You really can tell the difference between your old photos and these past two posts with the new camera. That first photo especially- stunning. Curious, what do you do with chutney typically? Top meat? Spread it on toast? Spoon it out of the jar directly into your mouth? 😉

Loving the look (and sound) of this recipe. The mangoes grown here in Australia are rather difference in appearance. The skins are yellow, through to peachy, in colour; and the flesh is almost ‘yolk’ coloured. When ripe, the flesh is soft and super sweet. So, I’m wondering, should I do away with the ‘salting’ process? Or perhaps you’d recommend using an underripe mango instead? Interested in your thoughts. Cheers, Nina

Sorry to pester but still wondering about the ‘salting process’ with the rather sweet mangoes we grow in Australia?

yes, it is the second time I visit your page and I did notice the difference. actually, I was considering the possibility of using your new theme – would that be like stealing? 🙂 mine is similar but… oh well, haven’t figured out how to have “pages” on that. anyway. your photography is really good and this recipe rocks. although I am not a fun of sugar in food (but I love it in sweets), I may give it a go. if nothing else, I will make my husband happy (he still does not understand how Italians can eat without sauces). cheers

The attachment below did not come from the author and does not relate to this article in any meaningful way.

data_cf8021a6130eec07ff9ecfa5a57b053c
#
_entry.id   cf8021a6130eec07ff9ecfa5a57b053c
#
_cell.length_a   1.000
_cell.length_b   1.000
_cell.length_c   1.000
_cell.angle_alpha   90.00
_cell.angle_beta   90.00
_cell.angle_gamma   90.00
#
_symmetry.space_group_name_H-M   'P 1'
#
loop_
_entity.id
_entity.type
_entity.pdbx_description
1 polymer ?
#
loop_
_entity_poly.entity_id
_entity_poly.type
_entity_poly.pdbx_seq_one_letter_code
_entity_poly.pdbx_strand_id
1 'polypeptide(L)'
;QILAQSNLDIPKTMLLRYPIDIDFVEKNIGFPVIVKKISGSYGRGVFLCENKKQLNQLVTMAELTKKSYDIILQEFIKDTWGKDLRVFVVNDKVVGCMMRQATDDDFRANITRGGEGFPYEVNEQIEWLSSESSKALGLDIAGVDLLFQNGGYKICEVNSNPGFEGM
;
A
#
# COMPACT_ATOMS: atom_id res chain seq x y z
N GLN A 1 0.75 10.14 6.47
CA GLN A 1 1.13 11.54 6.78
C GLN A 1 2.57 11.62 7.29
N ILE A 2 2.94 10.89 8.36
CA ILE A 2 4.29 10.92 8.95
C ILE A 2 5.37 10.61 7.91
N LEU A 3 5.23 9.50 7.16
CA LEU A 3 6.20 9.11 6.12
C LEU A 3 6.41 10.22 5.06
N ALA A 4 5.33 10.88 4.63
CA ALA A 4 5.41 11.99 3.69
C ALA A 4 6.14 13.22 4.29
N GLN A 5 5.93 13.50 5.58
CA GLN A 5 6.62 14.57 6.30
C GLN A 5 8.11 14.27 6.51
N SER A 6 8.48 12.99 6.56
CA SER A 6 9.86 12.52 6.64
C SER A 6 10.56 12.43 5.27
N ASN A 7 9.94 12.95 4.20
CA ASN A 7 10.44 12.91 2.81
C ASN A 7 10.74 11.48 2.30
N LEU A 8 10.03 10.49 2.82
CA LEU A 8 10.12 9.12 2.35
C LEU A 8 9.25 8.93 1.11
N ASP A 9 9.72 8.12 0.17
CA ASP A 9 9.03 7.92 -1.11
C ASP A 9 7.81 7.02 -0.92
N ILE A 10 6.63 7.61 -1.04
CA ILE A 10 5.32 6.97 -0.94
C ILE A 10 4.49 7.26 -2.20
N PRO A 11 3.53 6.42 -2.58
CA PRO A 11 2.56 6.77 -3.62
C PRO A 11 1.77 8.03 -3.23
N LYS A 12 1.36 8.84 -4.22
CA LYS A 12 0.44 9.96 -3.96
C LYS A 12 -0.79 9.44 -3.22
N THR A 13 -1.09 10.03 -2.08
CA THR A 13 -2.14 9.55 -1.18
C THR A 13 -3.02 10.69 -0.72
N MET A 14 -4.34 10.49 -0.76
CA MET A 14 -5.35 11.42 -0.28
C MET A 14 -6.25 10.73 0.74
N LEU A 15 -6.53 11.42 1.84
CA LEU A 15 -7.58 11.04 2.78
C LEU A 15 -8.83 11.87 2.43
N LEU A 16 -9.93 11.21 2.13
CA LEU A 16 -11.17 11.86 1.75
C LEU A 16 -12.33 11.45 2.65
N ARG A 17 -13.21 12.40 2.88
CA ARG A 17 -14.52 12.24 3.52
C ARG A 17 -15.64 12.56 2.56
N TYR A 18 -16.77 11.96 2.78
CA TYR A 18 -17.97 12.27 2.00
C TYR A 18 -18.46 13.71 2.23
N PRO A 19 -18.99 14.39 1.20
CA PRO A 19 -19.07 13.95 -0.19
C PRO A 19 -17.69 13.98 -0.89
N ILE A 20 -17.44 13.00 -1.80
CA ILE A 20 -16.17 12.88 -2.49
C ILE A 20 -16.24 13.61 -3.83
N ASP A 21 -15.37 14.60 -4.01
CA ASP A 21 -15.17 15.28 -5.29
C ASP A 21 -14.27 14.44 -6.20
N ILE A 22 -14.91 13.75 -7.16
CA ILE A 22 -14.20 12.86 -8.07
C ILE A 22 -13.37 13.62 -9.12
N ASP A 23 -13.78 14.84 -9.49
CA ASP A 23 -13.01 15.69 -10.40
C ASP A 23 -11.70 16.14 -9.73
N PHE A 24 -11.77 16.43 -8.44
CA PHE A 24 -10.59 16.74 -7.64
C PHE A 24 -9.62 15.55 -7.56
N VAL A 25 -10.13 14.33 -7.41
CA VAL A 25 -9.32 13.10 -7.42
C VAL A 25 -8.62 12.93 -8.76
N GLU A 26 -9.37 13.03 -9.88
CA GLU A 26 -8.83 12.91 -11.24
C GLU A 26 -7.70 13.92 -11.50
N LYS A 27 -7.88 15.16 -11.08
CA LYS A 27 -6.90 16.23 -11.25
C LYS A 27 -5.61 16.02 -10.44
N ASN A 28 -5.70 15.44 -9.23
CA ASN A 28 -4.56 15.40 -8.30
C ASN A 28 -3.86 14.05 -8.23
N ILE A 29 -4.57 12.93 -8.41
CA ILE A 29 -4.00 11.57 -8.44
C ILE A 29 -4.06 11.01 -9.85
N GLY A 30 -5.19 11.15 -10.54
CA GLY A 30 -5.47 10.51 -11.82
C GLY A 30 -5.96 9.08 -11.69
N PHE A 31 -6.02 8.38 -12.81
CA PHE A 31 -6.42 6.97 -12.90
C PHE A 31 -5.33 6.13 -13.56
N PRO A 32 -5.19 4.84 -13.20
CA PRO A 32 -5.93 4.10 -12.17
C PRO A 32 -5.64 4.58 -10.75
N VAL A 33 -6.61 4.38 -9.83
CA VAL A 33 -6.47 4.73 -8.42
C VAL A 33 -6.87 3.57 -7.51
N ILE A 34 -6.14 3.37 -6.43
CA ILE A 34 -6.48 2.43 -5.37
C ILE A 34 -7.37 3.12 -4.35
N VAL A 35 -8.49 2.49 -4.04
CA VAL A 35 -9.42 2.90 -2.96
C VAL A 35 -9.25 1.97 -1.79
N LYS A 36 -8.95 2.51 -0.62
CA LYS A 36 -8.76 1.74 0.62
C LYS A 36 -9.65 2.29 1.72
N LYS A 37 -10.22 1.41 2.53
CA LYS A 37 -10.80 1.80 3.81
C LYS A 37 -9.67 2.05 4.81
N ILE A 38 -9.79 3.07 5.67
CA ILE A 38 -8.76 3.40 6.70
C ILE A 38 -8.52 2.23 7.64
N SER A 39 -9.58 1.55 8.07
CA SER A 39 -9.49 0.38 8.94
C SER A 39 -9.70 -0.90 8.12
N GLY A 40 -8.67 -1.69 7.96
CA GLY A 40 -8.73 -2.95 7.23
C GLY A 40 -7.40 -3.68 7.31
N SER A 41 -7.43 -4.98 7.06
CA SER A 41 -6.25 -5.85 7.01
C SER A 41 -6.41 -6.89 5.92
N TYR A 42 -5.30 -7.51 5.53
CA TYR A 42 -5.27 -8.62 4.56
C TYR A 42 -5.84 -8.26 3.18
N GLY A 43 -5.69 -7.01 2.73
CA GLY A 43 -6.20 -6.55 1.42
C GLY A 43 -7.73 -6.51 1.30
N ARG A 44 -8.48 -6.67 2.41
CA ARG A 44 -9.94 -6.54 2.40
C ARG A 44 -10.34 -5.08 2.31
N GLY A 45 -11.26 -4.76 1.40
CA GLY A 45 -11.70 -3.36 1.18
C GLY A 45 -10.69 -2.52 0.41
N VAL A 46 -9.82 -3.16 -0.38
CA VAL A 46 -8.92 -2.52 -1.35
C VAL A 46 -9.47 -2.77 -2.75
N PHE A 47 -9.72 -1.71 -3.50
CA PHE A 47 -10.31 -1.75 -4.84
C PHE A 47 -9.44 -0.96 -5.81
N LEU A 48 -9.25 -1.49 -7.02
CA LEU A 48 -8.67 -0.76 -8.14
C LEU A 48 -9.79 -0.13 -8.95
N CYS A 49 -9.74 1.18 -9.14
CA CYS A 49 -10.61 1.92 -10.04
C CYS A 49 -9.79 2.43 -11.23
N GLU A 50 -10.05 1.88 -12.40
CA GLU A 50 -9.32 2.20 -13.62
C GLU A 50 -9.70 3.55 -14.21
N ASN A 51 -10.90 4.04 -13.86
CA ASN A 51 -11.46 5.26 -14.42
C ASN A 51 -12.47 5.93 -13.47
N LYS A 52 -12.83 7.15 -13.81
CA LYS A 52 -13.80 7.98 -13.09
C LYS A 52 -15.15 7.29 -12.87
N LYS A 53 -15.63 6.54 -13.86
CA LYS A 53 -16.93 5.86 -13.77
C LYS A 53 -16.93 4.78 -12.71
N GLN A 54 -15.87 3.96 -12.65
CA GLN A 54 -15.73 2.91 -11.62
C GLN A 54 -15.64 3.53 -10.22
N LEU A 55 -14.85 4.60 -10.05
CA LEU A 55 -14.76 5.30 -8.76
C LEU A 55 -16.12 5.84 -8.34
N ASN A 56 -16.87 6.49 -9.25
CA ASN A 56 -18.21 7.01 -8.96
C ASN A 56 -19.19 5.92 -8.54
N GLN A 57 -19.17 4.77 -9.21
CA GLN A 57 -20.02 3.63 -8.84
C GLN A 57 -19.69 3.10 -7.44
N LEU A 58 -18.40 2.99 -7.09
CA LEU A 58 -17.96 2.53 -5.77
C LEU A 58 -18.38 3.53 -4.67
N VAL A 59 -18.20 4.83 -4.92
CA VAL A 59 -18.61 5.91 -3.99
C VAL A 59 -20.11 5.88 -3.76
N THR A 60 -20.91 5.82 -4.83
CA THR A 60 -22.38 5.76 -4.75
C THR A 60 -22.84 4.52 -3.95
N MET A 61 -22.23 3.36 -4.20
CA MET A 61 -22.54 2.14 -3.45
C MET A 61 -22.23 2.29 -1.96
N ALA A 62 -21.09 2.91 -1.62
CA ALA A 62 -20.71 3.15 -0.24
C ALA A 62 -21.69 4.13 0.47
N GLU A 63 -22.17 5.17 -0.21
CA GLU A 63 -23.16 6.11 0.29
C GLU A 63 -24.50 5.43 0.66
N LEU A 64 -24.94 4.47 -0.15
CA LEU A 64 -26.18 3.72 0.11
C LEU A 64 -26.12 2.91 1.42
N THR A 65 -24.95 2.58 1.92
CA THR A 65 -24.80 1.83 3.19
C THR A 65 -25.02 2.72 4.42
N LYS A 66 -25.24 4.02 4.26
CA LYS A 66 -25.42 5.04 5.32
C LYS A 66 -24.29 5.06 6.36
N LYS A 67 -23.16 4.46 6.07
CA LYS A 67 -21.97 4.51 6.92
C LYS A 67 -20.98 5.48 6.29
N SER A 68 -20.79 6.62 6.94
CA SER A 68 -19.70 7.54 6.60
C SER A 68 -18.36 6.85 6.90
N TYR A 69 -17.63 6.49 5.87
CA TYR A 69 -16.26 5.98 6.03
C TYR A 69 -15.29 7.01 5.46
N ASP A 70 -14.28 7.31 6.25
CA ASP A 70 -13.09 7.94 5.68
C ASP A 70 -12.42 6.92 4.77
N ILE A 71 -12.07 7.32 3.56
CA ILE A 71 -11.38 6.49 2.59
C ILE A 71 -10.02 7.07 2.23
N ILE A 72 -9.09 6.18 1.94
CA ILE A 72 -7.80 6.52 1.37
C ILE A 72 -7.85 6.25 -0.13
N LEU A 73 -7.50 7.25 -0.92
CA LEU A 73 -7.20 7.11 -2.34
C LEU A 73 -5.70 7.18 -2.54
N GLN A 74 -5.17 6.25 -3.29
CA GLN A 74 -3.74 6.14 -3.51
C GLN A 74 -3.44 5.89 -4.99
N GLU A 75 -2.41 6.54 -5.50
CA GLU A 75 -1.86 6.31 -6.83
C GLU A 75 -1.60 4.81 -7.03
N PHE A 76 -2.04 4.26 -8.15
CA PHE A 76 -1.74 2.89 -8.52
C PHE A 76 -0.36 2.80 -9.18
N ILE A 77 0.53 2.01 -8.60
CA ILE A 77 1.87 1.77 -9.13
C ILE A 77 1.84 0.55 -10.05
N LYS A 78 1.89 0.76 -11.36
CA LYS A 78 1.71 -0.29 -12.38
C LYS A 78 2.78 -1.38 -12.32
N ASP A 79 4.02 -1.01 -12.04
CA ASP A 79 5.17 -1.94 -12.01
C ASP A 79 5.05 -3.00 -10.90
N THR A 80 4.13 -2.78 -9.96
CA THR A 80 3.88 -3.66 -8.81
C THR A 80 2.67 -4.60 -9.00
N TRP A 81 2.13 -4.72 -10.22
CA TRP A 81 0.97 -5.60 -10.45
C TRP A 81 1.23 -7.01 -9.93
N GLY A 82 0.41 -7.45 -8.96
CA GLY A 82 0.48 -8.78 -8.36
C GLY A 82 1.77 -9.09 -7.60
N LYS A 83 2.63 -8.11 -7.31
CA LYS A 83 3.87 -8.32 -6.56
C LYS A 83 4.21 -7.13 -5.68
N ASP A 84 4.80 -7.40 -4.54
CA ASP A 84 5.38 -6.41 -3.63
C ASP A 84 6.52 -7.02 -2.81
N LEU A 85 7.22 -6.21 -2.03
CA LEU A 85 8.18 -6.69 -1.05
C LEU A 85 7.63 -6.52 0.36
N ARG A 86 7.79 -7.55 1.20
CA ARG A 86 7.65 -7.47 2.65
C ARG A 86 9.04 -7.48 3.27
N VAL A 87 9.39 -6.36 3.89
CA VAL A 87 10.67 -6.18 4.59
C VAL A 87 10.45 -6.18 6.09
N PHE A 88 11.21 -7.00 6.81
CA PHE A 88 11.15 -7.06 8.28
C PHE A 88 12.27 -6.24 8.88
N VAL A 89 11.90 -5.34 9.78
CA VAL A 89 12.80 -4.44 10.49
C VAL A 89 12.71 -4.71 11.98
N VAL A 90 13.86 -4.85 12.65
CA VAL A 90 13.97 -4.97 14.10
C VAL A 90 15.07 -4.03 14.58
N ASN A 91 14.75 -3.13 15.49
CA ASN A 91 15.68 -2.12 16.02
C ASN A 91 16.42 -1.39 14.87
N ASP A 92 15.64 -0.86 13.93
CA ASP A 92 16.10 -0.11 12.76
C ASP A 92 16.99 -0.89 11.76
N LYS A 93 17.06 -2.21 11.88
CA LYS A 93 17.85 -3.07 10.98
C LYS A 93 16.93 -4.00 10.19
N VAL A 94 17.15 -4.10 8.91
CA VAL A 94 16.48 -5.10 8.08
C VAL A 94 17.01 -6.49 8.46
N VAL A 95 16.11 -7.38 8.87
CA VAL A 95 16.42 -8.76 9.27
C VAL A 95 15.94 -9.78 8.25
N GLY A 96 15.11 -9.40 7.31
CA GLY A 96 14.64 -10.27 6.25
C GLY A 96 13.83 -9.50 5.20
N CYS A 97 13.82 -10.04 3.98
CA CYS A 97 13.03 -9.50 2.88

Beautiful photos – I love the one of the black onion seeds on the spoon, which while we are on the topic I have never heard of! They sound so interesting, I am definitely going to have to find some soon. I love chutneys but I have never made my own, shameful I know – but this post of yours has inspired me!

Mango Chutney is my favorite- love it when its a bit spicy too!
Growing up there was always a jar full of the chutney in our fridge, my mom would add raisins in it for me 🙂

Hi Nick, do you think you could make this with dried mango? I have a lot of it – shopping error – of course I want to use it up and mango chutney seems like a good place to start. Any idea what weight I might need? PS Love the blog!

Your additions to this chutney are tremendous. A true foody! Have you made peach/(red) pepper chutney? It is my favorite. I will revise my recipe to yours — with added heat (and black onion seeds)! I have subscribed to your blog..will tell my friends to follow you too!

Hi Nick, out of all my search for mango chutney recipes this one looks delish, mangoes is what we have plenty of in Manila Philippines. I want to try the recipe but I can’t find black onion seeds in the grocer. Will it make a huge difference on the taste if I omit it?

Hi Nick, just making a batch of this wonderful chutney, it’s a real favourite in this house.
Thank you for such a great recipe.